FDA announces steps to reduce arsenic in baby food

The FDA said the effort is part of an ongoing process of monitoring food supply safety.

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According to the consumer update released Monday, the FDA said arsenic is part of the Earth's crust and is in very small amounts of water, air and soil.

As vegetables and plants grow, arsenic becomes absorbed into the food.

The FDA emphasizes that it cannot be removed completely.

The way rice grows leads to it absorbing more arsenic than other crops.

The FDA said the concern is inorganic versus organic forms of arsenic. The former is more toxic.

The terms refer to chemical elements: "If arsenic atoms bond with carbon, the compound is organic. If there’s no carbon present, it’s inorganic."

Arsenic, which is a carcinogen, has led to heightened concerns about its health effects on fetuses and growing infants.

Rice cereal became a concern when the FDA determined that infants consume three times more rice that adults because of it is often the base of a baby's diet.

Potential health effects of high levels of inorganic arsenic during pregnancy may lead to delays in infant learning development.

"Related to cancer, FDA estimated that exposure to inorganic arsenic in rice and rice products ... would account for far less than 1 percent of the nation’s lung and bladder cancer cases."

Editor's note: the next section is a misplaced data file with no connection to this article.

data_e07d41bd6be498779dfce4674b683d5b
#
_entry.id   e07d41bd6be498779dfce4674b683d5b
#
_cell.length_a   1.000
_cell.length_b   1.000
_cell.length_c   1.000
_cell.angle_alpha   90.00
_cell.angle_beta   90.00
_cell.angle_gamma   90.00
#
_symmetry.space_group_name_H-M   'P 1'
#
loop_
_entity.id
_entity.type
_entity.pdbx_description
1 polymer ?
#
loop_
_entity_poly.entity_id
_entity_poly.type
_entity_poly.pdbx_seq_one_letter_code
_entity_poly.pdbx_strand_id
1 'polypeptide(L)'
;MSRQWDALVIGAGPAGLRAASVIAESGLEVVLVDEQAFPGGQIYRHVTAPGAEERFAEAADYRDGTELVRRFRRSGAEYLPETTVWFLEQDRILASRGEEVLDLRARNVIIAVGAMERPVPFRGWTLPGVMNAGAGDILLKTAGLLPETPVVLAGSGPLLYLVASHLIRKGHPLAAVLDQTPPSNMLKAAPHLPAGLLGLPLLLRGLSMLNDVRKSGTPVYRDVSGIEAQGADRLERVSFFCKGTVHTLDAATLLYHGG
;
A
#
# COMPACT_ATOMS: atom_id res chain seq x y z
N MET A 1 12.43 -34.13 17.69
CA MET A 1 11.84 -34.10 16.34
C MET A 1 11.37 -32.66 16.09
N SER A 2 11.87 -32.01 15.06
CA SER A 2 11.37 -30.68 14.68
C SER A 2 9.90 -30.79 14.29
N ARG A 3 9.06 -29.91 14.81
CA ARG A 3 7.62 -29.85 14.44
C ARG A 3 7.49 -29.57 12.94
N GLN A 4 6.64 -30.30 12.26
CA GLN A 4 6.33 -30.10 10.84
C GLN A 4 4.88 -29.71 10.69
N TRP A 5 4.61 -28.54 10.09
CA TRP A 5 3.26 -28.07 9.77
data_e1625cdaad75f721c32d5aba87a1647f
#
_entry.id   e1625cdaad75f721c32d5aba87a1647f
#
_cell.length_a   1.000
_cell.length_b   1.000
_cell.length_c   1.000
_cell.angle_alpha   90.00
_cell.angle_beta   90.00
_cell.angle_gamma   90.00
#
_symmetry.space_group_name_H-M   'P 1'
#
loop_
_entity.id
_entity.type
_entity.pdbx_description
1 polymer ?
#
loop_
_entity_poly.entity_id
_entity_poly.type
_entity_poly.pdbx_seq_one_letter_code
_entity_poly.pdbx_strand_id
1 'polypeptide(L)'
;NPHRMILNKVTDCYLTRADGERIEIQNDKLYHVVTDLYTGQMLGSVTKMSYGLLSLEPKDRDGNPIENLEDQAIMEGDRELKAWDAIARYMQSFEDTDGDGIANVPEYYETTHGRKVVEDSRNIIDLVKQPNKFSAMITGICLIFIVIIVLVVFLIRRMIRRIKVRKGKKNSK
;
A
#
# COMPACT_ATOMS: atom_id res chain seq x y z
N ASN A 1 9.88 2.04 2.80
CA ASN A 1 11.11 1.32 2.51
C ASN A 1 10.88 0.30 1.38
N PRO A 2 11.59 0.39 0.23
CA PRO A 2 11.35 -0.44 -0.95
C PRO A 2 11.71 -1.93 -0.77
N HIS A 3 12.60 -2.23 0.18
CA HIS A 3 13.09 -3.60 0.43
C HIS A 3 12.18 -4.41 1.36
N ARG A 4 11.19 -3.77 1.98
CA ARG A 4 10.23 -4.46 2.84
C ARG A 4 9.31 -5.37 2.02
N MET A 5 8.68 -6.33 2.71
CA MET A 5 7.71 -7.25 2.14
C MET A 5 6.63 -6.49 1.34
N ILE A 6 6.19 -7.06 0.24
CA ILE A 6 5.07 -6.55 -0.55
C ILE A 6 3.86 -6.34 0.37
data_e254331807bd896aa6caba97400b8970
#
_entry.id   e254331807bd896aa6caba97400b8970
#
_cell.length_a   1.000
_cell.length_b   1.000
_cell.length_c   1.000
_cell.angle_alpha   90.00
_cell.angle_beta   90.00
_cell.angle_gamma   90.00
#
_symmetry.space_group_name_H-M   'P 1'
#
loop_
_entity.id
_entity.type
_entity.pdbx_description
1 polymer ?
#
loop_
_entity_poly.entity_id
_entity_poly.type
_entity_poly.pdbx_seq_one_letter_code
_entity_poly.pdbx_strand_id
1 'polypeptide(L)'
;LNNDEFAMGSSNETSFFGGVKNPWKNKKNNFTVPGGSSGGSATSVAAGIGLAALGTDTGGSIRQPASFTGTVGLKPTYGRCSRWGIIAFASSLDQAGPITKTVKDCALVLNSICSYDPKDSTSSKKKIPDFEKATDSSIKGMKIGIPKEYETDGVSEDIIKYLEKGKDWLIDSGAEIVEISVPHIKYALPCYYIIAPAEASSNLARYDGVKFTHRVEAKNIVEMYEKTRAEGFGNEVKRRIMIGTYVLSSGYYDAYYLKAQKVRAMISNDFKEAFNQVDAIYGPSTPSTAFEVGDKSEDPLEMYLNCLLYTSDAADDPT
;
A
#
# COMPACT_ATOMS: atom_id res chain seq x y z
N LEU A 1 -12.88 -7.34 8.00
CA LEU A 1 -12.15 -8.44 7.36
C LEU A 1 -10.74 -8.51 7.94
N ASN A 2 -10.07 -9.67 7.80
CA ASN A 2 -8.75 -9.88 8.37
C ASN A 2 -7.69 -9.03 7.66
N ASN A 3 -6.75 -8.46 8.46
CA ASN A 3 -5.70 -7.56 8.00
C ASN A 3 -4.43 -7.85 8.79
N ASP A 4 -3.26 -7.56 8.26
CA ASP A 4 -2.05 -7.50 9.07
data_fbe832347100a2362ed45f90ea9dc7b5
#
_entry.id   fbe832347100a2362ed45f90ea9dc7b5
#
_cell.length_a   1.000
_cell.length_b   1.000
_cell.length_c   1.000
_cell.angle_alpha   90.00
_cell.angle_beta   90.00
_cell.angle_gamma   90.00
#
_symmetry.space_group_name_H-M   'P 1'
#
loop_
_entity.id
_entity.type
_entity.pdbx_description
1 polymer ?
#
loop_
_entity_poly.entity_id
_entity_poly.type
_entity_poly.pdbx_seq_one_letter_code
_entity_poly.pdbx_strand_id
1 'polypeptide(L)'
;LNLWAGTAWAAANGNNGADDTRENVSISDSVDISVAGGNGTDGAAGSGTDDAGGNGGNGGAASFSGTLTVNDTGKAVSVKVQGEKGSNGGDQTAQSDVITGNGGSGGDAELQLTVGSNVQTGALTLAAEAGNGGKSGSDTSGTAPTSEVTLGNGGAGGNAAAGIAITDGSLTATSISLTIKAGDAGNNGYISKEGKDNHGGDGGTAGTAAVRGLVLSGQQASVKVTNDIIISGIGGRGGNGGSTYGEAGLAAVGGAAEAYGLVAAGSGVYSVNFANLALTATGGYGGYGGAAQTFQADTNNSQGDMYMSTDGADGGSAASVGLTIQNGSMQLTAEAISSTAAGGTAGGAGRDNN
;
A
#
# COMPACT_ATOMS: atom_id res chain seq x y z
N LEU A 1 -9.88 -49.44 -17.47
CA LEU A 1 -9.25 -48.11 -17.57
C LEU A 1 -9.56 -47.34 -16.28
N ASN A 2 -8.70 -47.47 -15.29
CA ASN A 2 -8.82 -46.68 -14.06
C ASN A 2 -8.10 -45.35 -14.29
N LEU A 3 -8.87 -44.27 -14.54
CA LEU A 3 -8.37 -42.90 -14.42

When a commenter questioned the presence of arsenic in the food in the first place on Facebook, the FDA said, "Arsenic occurs both naturally in the environment and as a result of human activity, including from erosion of arsenic-containing rocks ... contamination from mining ... and previous or current use of arsenic-containing pesticides."

The FDA said those caring for an infant or expecting one should do the following feed their baby iron-fortified foods beyond rice cereal fortified with iron, such as multigrain and oat cereal.

Toddlers should have a diet with a variety of grains, such as wheat and barley.

Pregnant women should also consume a variety of grains.

More information can be found at the FDA website.

Why FDA is taking steps to reduce arsenic in infant rice cereals: 7 things you need to know. http://go.usa.gov/cMQNe

Posted by U.S. Food and Drug Administration on Monday, April 4, 2016

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